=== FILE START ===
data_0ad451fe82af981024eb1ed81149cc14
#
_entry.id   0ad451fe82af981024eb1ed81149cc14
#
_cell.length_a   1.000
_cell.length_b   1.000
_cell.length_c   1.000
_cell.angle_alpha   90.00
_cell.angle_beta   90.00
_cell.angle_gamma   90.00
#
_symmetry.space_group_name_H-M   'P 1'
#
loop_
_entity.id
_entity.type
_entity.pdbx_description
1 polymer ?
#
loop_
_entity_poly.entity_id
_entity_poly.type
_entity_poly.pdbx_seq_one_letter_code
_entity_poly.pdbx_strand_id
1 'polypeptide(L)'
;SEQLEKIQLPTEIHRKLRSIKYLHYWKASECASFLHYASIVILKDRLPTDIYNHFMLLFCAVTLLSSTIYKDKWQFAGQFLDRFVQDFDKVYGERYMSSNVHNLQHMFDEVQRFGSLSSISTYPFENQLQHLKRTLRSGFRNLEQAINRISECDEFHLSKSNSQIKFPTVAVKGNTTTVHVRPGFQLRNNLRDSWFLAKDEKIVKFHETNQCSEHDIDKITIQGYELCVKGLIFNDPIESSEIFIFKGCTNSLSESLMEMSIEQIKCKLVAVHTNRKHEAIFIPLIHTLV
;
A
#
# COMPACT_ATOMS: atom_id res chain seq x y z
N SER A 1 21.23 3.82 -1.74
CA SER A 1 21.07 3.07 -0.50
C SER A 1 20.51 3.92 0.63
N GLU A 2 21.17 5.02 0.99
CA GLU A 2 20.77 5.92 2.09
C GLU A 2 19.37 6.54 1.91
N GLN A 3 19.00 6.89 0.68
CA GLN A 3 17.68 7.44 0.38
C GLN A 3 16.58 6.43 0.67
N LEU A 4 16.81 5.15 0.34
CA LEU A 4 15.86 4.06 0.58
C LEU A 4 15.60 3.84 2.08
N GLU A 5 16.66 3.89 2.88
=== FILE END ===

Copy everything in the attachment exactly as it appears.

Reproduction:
data_0ad451fe82af981024eb1ed81149cc14
#
_entry.id   0ad451fe82af981024eb1ed81149cc14
#
_cell.length_a   1.000
_cell.length_b   1.000
_cell.length_c   1.000
_cell.angle_alpha   90.00
_cell.angle_beta   90.00
_cell.angle_gamma   90.00
#
_symmetry.space_group_name_H-M   'P 1'
#
loop_
_entity.id
_entity.type
_entity.pdbx_description
1 polymer ?
#
loop_
_entity_poly.entity_id
_entity_poly.type
_entity_poly.pdbx_seq_one_letter_code
_entity_poly.pdbx_strand_id
1 'polypeptide(L)'
;SEQLEKIQLPTEIHRKLRSIKYLHYWKASECASFLHYASIVILKDRLPTDIYNHFMLLFCAVTLLSSTIYKDKWQFAGQFLDRFVQDFDKVYGERYMSSNVHNLQHMFDEVQRFGSLSSISTYPFENQLQHLKRTLRSGFRNLEQAINRISECDEFHLSKSNSQIKFPTVAVKGNTTTVHVRPGFQLRNNLRDSWFLAKDEKIVKFHETNQCSEHDIDKITIQGYELCVKGLIFNDPIESSEIFIFKGCTNSLSESLMEMSIEQIKCKLVAVHTNRKHEAIFIPLIHTLV
;
A
#
# COMPACT_ATOMS: atom_id res chain seq x y z
N SER A 1 21.23 3.82 -1.74
CA SER A 1 21.07 3.07 -0.50
C SER A 1 20.51 3.92 0.63
N GLU A 2 21.17 5.02 0.99
CA GLU A 2 20.77 5.92 2.09
C GLU A 2 19.37 6.54 1.91
N GLN A 3 19.00 6.89 0.68
CA GLN A 3 17.68 7.44 0.38
C GLN A 3 16.58 6.43 0.67
N LEU A 4 16.81 5.15 0.34
CA LEU A 4 15.86 4.06 0.58
C LEU A 4 15.60 3.84 2.08
N GLU A 5 16.66 3.89 2.88